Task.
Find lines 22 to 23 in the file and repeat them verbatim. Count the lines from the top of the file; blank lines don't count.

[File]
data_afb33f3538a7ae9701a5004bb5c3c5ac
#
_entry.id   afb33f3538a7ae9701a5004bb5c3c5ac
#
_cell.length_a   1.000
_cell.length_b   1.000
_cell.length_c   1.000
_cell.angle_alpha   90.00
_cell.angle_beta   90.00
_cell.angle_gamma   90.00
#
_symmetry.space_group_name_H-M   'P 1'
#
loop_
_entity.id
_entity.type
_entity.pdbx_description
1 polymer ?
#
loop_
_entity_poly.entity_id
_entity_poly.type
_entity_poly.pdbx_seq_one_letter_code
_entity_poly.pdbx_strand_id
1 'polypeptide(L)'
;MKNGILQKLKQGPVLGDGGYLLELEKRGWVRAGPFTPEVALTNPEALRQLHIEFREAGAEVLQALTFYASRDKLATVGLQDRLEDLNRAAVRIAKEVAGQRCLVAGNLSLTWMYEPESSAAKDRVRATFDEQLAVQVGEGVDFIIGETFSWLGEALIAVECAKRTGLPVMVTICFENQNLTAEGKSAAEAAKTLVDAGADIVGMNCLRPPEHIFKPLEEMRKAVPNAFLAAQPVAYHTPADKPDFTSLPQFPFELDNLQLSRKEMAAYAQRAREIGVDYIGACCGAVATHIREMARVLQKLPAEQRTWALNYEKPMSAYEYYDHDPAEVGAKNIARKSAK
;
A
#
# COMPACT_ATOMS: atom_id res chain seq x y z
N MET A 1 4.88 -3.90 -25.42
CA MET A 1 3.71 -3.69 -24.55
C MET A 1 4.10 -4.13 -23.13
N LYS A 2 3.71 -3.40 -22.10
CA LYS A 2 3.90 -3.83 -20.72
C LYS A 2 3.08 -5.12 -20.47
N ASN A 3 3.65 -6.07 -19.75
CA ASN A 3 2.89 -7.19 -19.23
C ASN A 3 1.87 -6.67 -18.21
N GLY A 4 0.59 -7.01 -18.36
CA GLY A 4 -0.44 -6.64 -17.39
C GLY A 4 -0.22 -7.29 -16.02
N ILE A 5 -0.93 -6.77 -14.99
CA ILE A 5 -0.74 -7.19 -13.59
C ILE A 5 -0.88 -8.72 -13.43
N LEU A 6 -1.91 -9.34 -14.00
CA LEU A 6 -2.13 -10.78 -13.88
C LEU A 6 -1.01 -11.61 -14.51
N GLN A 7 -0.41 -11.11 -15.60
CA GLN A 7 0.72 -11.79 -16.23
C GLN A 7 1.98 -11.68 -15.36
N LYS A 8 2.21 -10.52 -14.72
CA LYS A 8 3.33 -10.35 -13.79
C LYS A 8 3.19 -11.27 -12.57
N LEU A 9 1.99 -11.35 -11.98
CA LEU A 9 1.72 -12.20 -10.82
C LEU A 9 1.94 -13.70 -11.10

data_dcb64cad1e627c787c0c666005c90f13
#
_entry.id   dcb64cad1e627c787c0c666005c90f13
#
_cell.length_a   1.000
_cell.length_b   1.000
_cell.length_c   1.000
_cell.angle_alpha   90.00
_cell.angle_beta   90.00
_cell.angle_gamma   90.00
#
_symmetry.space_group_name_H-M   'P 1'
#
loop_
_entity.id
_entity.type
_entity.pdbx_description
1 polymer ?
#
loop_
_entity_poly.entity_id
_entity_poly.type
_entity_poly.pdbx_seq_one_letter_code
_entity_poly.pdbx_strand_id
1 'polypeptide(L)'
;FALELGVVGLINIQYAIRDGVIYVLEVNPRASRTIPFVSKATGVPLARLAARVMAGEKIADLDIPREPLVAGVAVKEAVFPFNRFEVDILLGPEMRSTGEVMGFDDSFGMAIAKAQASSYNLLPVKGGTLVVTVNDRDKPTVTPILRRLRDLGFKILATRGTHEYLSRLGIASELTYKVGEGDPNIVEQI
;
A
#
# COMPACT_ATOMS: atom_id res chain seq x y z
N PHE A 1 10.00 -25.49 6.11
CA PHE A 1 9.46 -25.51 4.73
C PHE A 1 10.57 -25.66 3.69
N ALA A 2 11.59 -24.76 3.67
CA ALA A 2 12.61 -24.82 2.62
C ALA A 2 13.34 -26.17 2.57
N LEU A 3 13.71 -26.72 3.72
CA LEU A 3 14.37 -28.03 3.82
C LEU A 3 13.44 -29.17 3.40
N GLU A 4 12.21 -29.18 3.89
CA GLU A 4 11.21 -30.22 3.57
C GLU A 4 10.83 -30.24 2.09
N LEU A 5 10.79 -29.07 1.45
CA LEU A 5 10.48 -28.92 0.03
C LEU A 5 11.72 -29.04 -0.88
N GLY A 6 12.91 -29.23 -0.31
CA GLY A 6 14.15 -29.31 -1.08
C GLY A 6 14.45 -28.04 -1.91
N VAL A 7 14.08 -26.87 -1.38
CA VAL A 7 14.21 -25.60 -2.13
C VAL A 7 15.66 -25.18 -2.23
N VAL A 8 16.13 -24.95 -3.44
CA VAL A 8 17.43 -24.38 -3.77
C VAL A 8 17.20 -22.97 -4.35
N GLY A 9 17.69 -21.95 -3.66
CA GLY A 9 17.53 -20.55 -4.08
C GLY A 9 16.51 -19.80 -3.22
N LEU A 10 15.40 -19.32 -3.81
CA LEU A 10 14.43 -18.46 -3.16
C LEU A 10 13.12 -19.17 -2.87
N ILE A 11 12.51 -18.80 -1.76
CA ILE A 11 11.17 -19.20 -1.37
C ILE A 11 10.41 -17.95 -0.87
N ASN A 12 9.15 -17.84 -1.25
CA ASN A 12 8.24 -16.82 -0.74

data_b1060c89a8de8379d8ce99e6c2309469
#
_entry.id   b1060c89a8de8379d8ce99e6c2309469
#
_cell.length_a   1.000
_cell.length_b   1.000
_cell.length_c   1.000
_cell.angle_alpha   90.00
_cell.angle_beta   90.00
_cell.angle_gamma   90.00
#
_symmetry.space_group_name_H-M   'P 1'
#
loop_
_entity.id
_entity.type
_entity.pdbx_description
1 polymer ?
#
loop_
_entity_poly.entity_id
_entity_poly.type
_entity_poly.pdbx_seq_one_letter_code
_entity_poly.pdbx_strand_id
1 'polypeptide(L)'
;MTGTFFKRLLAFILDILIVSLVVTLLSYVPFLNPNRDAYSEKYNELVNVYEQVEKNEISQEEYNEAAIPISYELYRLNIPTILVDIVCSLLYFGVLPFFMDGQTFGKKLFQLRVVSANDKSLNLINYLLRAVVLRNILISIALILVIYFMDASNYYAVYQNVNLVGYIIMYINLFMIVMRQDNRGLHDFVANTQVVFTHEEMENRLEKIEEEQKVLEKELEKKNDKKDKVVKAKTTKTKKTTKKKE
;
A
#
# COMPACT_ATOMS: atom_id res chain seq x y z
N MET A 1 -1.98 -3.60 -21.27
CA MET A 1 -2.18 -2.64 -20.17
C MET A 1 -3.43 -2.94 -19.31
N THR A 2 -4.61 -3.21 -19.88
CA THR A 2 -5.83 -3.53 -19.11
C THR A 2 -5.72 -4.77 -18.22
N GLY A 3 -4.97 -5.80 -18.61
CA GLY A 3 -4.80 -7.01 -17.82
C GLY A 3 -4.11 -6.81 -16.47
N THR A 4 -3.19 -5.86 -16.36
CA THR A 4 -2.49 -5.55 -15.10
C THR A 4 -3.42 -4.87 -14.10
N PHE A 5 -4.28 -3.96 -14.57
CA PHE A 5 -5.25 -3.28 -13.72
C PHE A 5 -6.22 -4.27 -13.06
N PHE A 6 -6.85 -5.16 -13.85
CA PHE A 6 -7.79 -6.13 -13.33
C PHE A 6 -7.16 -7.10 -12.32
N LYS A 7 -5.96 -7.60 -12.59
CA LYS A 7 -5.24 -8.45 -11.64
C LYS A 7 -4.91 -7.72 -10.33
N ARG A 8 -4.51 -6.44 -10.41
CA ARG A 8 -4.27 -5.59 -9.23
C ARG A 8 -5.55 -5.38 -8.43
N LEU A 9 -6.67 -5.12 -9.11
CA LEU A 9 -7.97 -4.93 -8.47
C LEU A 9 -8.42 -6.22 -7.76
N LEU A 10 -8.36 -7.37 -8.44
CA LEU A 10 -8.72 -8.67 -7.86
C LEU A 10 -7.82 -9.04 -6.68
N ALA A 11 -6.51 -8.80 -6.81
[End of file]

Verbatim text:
_entity_poly.type
_entity_poly.pdbx_seq_one_letter_code